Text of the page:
The Case for Kissinger
As America continues to lurch wildly in foreign affairs, it seems safe to say that the case for Henry Kissinger is becoming stronger than ever.
HENRY KISSINGER, who recently turned ninety-seven, is America’s most celebrated living statesman. None of his successors has come close to matching the extraordinary blend of acclaim and notoriety, admiration and criticism that he attracted as national security adviser and secretary of state to Richard M. Nixon and secretary of state to Gerald Ford. The British Foreign Office referred to him at the time as “the Wizard of the Western World'” and Playboy Bunnies voted him the man they would prefer to date in 1972—no small accomplishments for an expert on the Congress of Vienna who spent much of his early career at Harvard, where his cohort included the likes of Samuel Huntington, Stanley Hoffmann, and Zbigniew Brzeziński.
But Kissinger’s foreign policy wizardry was always accompanied by reproaches and rebukes, both public and private. The posthumously published The Letters of Arthur Schlesinger, Jr., for example, reveal that in a lengthy November 5, 1974 missive to Kissinger, Schlesinger expressed his dismay to his old friend about the direction of American foreign policy during the Nixon administration:
I cannot but feel that our foreign policy in recent years removed the United States from what historically has been the source of our greatest impact on mankind. We have most influenced the world as a nation of ideals, conveying a sense of hope and faith in democracy… It may well be said that such hope was often delusory and that it often concealed a tough sense of American self-interest. […] The conception of world affairs as a chess game played by foreign secretaries contains an instinctive preference for authoritarian states, where governments can be relied on to deliver their people, as against democracies, where people might always turn on their governments.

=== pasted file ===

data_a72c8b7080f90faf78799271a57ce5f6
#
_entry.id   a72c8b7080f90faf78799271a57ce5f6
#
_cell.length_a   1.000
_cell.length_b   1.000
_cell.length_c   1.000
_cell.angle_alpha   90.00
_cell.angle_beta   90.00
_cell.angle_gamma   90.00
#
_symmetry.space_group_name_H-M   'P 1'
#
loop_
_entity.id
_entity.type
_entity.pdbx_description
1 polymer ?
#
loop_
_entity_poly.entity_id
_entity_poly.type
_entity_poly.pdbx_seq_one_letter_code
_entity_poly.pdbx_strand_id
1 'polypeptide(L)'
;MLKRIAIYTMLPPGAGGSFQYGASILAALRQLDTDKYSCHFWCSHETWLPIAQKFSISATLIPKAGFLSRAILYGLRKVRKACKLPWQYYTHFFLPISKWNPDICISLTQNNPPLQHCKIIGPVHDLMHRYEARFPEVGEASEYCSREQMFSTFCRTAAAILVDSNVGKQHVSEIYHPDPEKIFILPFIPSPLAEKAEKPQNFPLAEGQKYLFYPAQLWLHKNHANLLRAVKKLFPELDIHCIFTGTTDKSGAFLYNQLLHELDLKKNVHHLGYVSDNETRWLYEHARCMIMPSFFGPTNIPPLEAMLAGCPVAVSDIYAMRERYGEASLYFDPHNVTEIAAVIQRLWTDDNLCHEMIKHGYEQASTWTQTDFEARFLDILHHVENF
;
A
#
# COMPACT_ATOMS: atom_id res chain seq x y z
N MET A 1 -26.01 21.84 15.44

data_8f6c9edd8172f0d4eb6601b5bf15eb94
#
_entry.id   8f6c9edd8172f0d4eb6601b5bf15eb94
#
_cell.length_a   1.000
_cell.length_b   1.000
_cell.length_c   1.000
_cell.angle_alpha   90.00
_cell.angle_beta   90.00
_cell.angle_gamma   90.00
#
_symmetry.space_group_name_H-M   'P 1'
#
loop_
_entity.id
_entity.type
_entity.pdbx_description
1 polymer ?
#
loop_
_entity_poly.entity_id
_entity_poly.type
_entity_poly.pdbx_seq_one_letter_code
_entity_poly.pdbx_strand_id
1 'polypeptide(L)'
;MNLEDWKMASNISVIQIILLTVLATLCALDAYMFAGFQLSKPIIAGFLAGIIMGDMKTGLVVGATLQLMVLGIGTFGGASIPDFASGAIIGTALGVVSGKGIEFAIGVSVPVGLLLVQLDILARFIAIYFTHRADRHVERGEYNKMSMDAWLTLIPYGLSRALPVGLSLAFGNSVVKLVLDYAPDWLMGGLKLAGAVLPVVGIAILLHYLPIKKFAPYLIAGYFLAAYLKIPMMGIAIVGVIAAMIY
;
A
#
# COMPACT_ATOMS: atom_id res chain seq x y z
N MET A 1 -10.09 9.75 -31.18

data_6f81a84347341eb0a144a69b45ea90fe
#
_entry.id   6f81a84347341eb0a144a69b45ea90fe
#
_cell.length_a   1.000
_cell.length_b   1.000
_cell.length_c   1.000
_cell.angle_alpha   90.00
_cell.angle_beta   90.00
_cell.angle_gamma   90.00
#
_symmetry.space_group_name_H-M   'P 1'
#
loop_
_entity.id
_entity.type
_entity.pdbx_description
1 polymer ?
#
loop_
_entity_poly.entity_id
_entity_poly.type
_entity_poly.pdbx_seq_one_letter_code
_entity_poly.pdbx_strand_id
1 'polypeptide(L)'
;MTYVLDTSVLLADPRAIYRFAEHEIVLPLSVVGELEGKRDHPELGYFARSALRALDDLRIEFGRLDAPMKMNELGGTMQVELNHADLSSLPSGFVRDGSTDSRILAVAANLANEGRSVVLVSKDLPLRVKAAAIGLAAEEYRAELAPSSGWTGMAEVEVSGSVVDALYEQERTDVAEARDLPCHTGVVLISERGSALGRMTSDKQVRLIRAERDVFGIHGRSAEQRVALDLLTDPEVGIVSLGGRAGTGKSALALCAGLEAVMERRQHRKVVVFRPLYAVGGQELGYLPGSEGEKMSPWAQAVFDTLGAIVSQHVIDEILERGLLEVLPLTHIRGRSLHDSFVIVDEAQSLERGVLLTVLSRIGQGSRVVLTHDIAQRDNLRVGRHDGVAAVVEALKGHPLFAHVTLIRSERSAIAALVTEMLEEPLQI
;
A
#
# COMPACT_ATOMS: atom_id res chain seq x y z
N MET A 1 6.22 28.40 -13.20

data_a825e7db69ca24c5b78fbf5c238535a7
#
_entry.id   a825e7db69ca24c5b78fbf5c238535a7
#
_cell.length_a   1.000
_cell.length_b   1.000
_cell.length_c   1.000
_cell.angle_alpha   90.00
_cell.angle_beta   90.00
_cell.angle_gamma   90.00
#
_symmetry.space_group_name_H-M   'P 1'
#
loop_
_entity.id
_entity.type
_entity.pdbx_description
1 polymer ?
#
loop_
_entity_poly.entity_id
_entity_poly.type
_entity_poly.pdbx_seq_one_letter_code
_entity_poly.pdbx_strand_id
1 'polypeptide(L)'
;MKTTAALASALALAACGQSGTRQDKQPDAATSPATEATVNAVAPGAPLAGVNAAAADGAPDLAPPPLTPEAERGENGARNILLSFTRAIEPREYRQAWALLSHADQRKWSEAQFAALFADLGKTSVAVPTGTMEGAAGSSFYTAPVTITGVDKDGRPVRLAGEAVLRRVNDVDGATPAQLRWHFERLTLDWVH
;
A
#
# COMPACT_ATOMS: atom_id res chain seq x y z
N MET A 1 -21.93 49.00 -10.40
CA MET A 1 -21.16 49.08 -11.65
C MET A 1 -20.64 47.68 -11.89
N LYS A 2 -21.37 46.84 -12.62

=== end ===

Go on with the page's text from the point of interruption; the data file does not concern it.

The Left and Right united in attacking him as an amoral practitioner of realpolitik who had subverted American ideals: to the former he was a war criminal who had wantonly deployed American power abroad; to the latter, an appeaser who had not deployed it enough. Ronald Reagan declared at the Republican Convention in Kansas City in 1976 that “Henry Kissinger’s recent stewardship of U.S. foreign policy has coincided precisely with the loss of U.S. military supremacy… Under Kissinger and Ford this nation has become No. 2 in military power in a world where it is dangerous—if not fatal—to be second best.”
Kissinger was undaunted. His two volumes of memoirs, which were published in 1979 and 1982, were bestsellers. In 2014, in a poll of American international relations scholars, he was named the most effective secretary of state in the previous fifty years. He has remained a coveted presence in the Oval Office, advising presidents from Jimmy Carter to Ronald Reagan, from George W. Bush to Donald Trump. Vice President Dick Cheney said, “I probably talk to Henry Kissinger more than I talk to anyone else.” Kissinger also advised Hillary Clinton when she was secretary of state, observing “She ran the State Department in the most effective way I’ve ever seen.” Clinton reciprocated the sentiments in a 2014 review in the Washington Post of his book, World Order: “Kissinger is a friend and I relied on his counsel when I served as Secretary of State.” Yet in 2016, when she ran for the Democratic nomination, she became embroiled in a nasty dispute with her rival Bernie Sanders over her admiration for Kissinger. Sanders declared during a debate in February, “I am proud to say Henry Kissinger is not my friend” (as though he had a real choice in the matter). Decades after he exited government service, Kissinger continued to provoke disputes about his legacy and reputation.